Movie gamblers are usually brilliant but emotionally flawed

The Card Counter – A Gambling Masterclass

There have been plenty of movies about betting and gambling made over the years. More than one of them has literally been called The Gambler. The story is not always celebratory – and the protagonist usually gambles for some deep-rooted reason or other – but, in good films, the main character is always utterly absorbing.

The Card Counter was released in 2021 and starred Oscar Isaac as the troubled gambler whose past obviously hides deep secrets, and whose future looks bleak once he makes the acquaintance of a number of characters related to a troubled past.

The Card Counter Trailer

It may be a while until we are served a gambling movie that concentrates more on the online betting sites that are so popular these days. The premise is intriguing but the lure of a real, bricks-and-mortar casino will always attract our attention as they portray another kind of world, inhabited by interesting characters.

Oscar Isaac plays a professional gambler that we learn counts cards to make money. He is able to escape any serious trouble by avoiding the huge mega casinos and moving on before the winnings get too big and his trick is discovered. Tiffany Haddish plays a gambler turned agent who tries to recruit Isaac into her stable.

One other interesting aspect of Isaac’s lonely existence traveling between casinos is that he always picks out a sparse motel and removes his room of any pictures or color, draping white sheets everywhere to take away any semblance of comfort or record of his being there. We discover that the reason for this is an attempt to escape the past and possibly recreate the soulless military prison cell he formerly inhabited.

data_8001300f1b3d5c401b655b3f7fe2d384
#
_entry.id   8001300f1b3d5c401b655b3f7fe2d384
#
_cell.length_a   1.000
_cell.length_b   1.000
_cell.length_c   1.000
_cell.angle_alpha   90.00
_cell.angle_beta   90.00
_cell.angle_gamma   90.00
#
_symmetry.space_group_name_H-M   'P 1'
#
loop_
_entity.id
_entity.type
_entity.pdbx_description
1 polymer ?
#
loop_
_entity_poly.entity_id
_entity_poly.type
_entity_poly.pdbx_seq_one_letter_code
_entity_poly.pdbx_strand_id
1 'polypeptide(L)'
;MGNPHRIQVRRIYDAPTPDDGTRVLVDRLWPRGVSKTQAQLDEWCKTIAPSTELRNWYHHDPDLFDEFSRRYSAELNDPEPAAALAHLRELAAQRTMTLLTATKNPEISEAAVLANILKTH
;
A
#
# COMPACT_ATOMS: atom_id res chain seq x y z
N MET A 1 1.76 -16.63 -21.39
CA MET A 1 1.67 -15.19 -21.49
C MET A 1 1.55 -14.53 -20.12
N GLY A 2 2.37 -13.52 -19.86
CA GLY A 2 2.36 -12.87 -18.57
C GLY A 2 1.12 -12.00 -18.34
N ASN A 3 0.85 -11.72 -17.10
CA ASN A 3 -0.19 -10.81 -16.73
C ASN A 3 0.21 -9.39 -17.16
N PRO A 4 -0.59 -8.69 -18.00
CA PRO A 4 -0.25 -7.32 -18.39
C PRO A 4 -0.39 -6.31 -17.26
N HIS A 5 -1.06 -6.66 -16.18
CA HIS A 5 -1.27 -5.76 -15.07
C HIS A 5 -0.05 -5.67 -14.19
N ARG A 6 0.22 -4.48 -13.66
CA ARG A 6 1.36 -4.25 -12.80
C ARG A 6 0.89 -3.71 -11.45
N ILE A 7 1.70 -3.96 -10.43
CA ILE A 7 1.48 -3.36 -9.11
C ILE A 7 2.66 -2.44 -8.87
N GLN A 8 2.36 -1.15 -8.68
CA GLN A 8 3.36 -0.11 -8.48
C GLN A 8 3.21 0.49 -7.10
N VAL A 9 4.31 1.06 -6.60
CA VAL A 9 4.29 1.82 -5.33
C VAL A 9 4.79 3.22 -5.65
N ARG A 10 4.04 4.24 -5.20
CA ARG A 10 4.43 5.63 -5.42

We learn that Isaac was arrested and convicted for his role in the torture carried out at the infamous Abu Ghraib prison. It was while he was serving his sentence that he learned to count cards and became a professional gambler on his release. Aside from the interest in Haddish’s character, Isaac’s life is solitary until he runs into his past – and his future – at a military convention held in a casino that he is about to play in.

He recognizes that the guest speaker is the commander (Willem Dafoe) that taught him the torture techniques that he used at Abu Ghraib, and was convicted for. Another guest at the casino turns out to be the son (Tye Sheridan) of a former colleague who was also arrested. It transpires that the former colleague ended up killing himself, after not being able to deal with the nightmarish flashbacks and knowledge of what he did. The son tries to get Isaac to join him in a plan of killing the commander and finding justice and retribution.

Isaac doesn’t want to see the son throw his life away and offers to take him under his wing instead, teaching him to become a successful gambler and earn the money he needs to pay off his and his family’s debts. The son seems to go along with the new plan but uses his connection as a cover to revert back to his initial murderous intention.

The Card Counter – A Gambling Masterclass

The world of casinos - and the people that inhabit it - is never not fascinating for Hollywood

Paul Schrader wrote and directed this bleak crime drama and Oscar Isaac’s character is reminiscent of Travis Bickle, the main character in one of his most famous films, Taxi Driver. Although Isaac is less demonstrative than Robert De Niro was in that role, the story of a man trying to escape a terrible past but having to confront it in the present is eerily familiar.

Isaac’s heavy-lidded, weary look is perfect for the character of the card counter. There is a feeling that he is so tired and in need of a future where he is not constantly reminded of the past. But also that there is no way he will ever fully be able to escape his past deeds.

The gambling in the film is seen as a talent – and one that he passes on to the younger man. But it is also something that has been able to keep Isaac just about going and a career where intimate relations can be avoided. This is an excellent portrayal of a deeply troubled man trying to do his best to find a better way – but ultimately finding that the past will always come back to haunt him.

Bong Mines Entertainment